For information about becoming a Ham radio operator or member of ACS, contact Carl Leon at
And in the meantime, browse westseattlebeprepared.org for information that could someday save your life.
November is here and Washington State Disaster Preparedness Month is over. Thanks to West Seattle Be Prepared for a month of instructions on how to put together THE “Go Bag“/kit that can be a literal life-saver for you and your family if disaster strikes. Over the weekend, we’re going to put together one big recap with all the advice and links, but for now, from WSBP’s Cindi Barker:
You get a treat today! Whatever you gave away for Halloween, you probably have leftovers, so dump some of that Halloween candy into your bag. The calories have been removed; you’re welcome. I have been reading the comments as the month has progressed, and thank everyone for their additional ideas and suggestions. I am very interested in how many of you built or are well on your way to completing an emergency bag, so please give a comment on how you did.
And if you’re still getting around to getting started – hey, just get a bag, and pick a random place to start! Everything’s archived, newest to oldest, here.
Spread your bag out, take a look at what you’ve got. This is your chance to decide if there’s something special and unique to you or your family that we’ve not covered. Or maybe the food just doesn’t seem like it will be enough (but don’t forget, you have to lift the bag). You can also take this time to repackage or regroup things in plastic bags or containers to make things fit more compactly; using ziplock bags or small containers can help make things fit more compactly.
This is the time to also decide if you might need a larger bag. Earlier in the month Margaret in Vashon decided she was going to use a suitcase with wheels, so she could move it without having to carry the whole time, so that’s one good idea. Maybe the water could fit into another tub or bag. There have been comments during the month about how bulky the water supply is. Remember, if you’ve stored all the water suggested, you will have enough for 2 weeks. The pre-made emergency backpacks sold by companies like the Red Cross do not have anywhere near that much water in their packs for sale; they usually just include a couple of cups per person. That’s so the bag is portable and has some water, but really only enough water for a day, it won’t get you through an extended disruption of the water supply. The point is, if you are going to have to evacuate the area, and are in a vehicle, you can take all the water you’ve stored. But if you are evacuating on foot, you will really only take what you can comfortably carry.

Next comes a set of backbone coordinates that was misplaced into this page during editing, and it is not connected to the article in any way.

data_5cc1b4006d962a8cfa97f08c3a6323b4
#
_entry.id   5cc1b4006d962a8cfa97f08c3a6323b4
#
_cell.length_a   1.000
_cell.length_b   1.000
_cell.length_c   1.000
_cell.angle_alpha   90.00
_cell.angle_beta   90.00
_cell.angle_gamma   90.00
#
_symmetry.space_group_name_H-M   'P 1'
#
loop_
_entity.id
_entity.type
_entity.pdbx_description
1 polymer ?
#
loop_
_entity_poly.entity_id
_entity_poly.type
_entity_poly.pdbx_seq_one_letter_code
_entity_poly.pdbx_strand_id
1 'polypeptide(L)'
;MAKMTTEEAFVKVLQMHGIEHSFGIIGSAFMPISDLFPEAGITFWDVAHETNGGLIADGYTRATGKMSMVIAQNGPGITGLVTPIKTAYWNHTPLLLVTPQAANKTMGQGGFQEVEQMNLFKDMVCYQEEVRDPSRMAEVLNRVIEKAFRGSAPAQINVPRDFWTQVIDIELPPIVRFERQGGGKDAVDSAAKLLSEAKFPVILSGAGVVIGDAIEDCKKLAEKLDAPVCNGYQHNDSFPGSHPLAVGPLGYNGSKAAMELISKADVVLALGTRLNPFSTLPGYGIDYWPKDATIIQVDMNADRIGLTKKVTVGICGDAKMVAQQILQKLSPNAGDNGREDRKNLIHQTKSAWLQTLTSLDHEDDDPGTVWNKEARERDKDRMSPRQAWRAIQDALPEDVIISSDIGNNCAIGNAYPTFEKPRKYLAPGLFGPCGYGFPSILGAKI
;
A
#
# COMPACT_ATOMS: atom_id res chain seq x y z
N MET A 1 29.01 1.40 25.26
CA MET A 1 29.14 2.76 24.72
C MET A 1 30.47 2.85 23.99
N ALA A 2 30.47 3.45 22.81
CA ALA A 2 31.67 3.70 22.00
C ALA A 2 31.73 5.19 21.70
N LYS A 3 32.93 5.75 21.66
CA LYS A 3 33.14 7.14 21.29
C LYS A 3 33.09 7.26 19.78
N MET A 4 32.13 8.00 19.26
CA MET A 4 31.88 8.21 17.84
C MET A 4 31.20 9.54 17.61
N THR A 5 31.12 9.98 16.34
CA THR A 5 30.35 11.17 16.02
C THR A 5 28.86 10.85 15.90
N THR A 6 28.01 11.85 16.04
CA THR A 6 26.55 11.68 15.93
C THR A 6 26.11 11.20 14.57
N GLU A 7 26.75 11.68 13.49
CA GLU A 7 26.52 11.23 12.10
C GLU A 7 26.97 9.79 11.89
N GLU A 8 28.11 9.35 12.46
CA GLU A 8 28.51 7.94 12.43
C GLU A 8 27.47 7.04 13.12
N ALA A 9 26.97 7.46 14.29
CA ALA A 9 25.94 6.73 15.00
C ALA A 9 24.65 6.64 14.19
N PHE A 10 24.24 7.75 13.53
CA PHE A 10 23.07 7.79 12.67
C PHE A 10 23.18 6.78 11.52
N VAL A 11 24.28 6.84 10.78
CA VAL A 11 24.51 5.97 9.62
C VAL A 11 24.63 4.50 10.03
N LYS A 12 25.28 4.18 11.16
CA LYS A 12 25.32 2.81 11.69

Want some recognition for what you have? We’d love to share a photo of your bag/kit/stuff – this might be the time to take one, before you repack everything, and send it to firstname.lastname@example.org. Remember that if you’ve missed some items along the way, or finally just made up your mind to get started, you can find everything archived (reverse-chronological order) at westseattleblog.com/category/preparedness.
As we’ve progressed through (almost) a month of building a “Go Bag“/emergency kit full of items you’ll want to have in case of disaster, the question has arisen along the way – where should you store all this stuff? West Seattle Be Prepared‘s advice this time around includes not only what to add, but also where to put the bag/kit itself:
This is the last time we are actually going to add anything specific – gather up some pens and paper and a permanent marking pen (should you have to mark things in a shelter). And depending on what you’ve already put in for your food supplies, maybe some plastic wrap, aluminum foil, empty ziplock bags, or assorted plastic containers with lids. More importantly: Now you should find the place where you are going to keep your bag and water.
The best place is wherever you can grab it on your way out the door you use the most. But near any door could work, since you are never sure if you will actually be able to get back into your home (after an earthquake). A hall closet is ideal, but most of us will have to wedge it in, especially if you have all your water in liter bottles. Garage is iffy; you may not be able to open the main door (power, off tracks) but if you have a separate door to the garage, that might be OK. Outside in a garden shed is an option, but I have a cautionary tale. I put my bag and water into a plastic bin and stored it outside. One of the water bottles froze, then burst. When I went to change out the food after a year, the kit was pretty moldy-nasty. So if you have to store outside, keep liquids separate and make sure the bag is waterproof (or put in a tub or trash bag if storing in a damp area like an unheated basement).
Need to catch up? Check back? All installments are archived, newest to oldest, here.